Thanks for the response @skillian!
But I don’t understand what you mean by that; what’s “arbitrary memory corruption?” If you have a hardware error in your memory or there’s some strong electromagnetic disturbance, that could potentially corrupt your memory regardless of the memory page safety.
In this case, I just meant that if some other buggy code (e.g. a C library wrapped as a Golang package) extremely infrequently and/or randomly writes a byte into memory then if that memory is read-only then the corruption would get caught immediately.
Could you not refactor them to something like this: … This gets you compile-time safety at the cost of “clunkier” syntax.
Thanks for the suggestion!
Yeah, the problem is that the structures in reality are much larger and can be hierarchical. The current usage pattern is:
- Many functions read and write to a larger struct until a certain point in time AKA construction phase.
- At a certain point in time then the larger structure becomes fixed / frozen / unchangeable.
- After being frozen then same functions should work as before to navigate the structures, and no more updating should happen.
It’s guaranteeing the last part “and no more updating should happen” which is the tricky bit. This is currently done in the code by taking a cryptographic hash of the serialized data structure. In theory the hash only has to be taken once and uniquely identifies the frozen structure. But in reality the hash gets calculated multiple times to ensure that the frozen data structure has not changed somehow, e.g. by buggy code or due to memory corruption or whatever.
The read-only memory map is interesting and could work as long as you never put any pointers into your structs that reference Go memory, which may or may not include strings.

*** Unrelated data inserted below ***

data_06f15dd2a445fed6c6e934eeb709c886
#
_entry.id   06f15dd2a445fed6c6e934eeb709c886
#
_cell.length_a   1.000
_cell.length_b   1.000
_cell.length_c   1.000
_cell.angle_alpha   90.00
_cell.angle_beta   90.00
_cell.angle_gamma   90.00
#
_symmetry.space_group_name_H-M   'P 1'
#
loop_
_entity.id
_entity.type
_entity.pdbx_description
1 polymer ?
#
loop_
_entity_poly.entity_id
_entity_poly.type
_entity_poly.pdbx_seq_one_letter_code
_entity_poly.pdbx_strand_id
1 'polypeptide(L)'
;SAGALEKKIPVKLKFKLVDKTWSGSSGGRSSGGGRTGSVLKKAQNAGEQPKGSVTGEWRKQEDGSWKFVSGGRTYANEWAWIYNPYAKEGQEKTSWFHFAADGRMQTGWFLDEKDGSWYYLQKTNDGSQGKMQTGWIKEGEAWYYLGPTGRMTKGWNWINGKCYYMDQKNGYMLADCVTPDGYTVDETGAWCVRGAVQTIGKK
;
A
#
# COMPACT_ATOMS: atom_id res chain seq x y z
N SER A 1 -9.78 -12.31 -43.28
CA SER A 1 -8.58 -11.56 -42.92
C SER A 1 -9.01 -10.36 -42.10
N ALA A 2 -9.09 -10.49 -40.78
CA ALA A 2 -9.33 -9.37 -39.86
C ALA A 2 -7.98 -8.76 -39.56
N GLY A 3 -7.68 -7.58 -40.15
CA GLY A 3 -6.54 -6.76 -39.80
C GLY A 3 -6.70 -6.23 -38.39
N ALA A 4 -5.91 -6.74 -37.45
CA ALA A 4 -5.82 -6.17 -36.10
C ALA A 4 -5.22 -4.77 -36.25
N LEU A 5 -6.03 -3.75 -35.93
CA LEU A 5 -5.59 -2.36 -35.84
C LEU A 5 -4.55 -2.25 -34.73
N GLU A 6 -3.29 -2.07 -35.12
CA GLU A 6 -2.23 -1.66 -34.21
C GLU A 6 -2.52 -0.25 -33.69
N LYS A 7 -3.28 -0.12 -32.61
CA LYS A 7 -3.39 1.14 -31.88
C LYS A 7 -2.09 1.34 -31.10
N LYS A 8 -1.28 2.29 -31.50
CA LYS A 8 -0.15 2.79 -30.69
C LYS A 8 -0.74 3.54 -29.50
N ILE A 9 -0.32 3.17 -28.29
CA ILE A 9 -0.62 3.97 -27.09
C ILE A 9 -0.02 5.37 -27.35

Thanks, and that’s also what I was thinking too. I have a hacky PoC which copies structs, slices, and strings into an own memory map. In this case, there are pointers but they are pointers to memory I have created myself (and not Golang) in the memory map. So this means the data structure in the memory map DOES contain pointers but all the pointers point to things inside the memory map and all those things have been created by me.
This seems to work, BUT… I wanted to implement the same thing for Golang maps and now the problems start. If the arbitrary struct contains a pointer to a map then I’d like to recreate the map in the memory map too. However, the multiple data structures for the map, and biz logic to navigate them, are all hidden away in Golang’s own
runtime package. So not sure how to recreate / copy a Golang managed map inside an own memory map. Because the Golang managed map uses multiple structs which are hidden inside the
runtime package, I have no way to recreate them inside the memory map.
The only idea I have so far – and likely difficult to implement – is as follows:
- For a given version of Golang on a given platform, my package
- Grab the
runtime source files and copy them into my package
- Auto change the copied source files so that their package is
xyz instead of
- Assuming I can get it to compile then now I have a ‘copy’ of runtime built into my package.
- That also means I can see all the hidden map internal data structures from my package.
- In theory I can auto change the
map.go copy so that when it allocates its structures, they do not go on the heap or stack, but go in my memory map
As a side functionality, the code will also be able to dump not only structures but also all the internal Golang memory associated with those structures. For example, packages like
spew already dump arbitrary complex Golang data structures, but only in relatively high level format. Yes, there it dumps pointer values, but it doesn’t dump the memory and pointers associated with the internal Golang data structures such as struct internal padding, slices, strings, and finally the more complicated map internal structs.
So my plan is:
- Step 1: Use the copy
runtime technique to get access to the internal map structs.
- Step 2: Finish off my ‘dumper’ which dumps all memory associated with an arbitrary user struct.
- Step 3: Use the
runtime copy to recreate maps at an arbitrary memory location, and use the step 2 dumper to check that all memory associated with the cloned data structure is in the memory map of my choosing.
Lots of problems to solve here, but in theory after I recreate an arbitrary map at a data location of my choosing – e.g. in my memory map – in theory, if I will be able to access that map in memory map with the ‘real’
runtime map functions and it’ll just work. If writing it will fail either because the memory map is read-only, or because it tries to update non-Golang managed internal structures.
What do you think? And is there an alternative way?